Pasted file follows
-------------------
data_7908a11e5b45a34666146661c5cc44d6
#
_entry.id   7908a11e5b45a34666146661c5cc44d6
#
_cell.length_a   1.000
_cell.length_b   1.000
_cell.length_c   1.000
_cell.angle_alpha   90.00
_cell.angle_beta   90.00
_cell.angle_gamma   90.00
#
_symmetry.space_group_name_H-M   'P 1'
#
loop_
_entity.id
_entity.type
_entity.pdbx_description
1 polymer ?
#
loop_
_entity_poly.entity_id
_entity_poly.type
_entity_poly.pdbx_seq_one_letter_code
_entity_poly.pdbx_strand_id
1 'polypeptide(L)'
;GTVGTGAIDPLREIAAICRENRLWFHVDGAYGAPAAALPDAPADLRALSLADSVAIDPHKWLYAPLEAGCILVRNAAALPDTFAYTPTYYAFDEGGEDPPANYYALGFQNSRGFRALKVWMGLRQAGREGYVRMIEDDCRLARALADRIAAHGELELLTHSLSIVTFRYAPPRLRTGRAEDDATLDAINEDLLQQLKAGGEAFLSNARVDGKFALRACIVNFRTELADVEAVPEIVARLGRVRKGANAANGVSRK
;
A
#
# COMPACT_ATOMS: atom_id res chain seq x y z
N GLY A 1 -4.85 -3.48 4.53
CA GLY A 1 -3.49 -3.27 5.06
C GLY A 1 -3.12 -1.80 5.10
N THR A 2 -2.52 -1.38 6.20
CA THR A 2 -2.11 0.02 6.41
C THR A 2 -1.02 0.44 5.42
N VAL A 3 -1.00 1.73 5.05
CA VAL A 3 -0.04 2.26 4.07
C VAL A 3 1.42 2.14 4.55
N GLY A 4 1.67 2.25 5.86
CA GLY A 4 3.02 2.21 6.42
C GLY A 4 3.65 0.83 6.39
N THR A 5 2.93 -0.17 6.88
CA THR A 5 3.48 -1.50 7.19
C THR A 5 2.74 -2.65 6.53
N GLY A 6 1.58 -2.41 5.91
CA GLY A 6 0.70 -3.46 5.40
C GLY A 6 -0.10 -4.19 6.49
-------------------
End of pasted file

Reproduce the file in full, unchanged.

data_7908a11e5b45a34666146661c5cc44d6
#
_entry.id   7908a11e5b45a34666146661c5cc44d6
#
_cell.length_a   1.000
_cell.length_b   1.000
_cell.length_c   1.000
_cell.angle_alpha   90.00
_cell.angle_beta   90.00
_cell.angle_gamma   90.00
#
_symmetry.space_group_name_H-M   'P 1'
#
loop_
_entity.id
_entity.type
_entity.pdbx_description
1 polymer ?
#
loop_
_entity_poly.entity_id
_entity_poly.type
_entity_poly.pdbx_seq_one_letter_code
_entity_poly.pdbx_strand_id
1 'polypeptide(L)'
;GTVGTGAIDPLREIAAICRENRLWFHVDGAYGAPAAALPDAPADLRALSLADSVAIDPHKWLYAPLEAGCILVRNAAALPDTFAYTPTYYAFDEGGEDPPANYYALGFQNSRGFRALKVWMGLRQAGREGYVRMIEDDCRLARALADRIAAHGELELLTHSLSIVTFRYAPPRLRTGRAEDDATLDAINEDLLQQLKAGGEAFLSNARVDGKFALRACIVNFRTELADVEAVPEIVARLGRVRKGANAANGVSRK
;
A
#
# COMPACT_ATOMS: atom_id res chain seq x y z
N GLY A 1 -4.85 -3.48 4.53
CA GLY A 1 -3.49 -3.27 5.06
C GLY A 1 -3.12 -1.80 5.10
N THR A 2 -2.52 -1.38 6.20
CA THR A 2 -2.11 0.02 6.41
C THR A 2 -1.02 0.44 5.42
N VAL A 3 -1.00 1.73 5.05
CA VAL A 3 -0.04 2.26 4.07
C VAL A 3 1.42 2.14 4.55
N GLY A 4 1.67 2.25 5.86
CA GLY A 4 3.02 2.21 6.42
C GLY A 4 3.65 0.83 6.39
N THR A 5 2.93 -0.17 6.88
CA THR A 5 3.48 -1.50 7.19
C THR A 5 2.74 -2.65 6.53
N GLY A 6 1.58 -2.41 5.91
CA GLY A 6 0.70 -3.46 5.40
C GLY A 6 -0.10 -4.19 6.49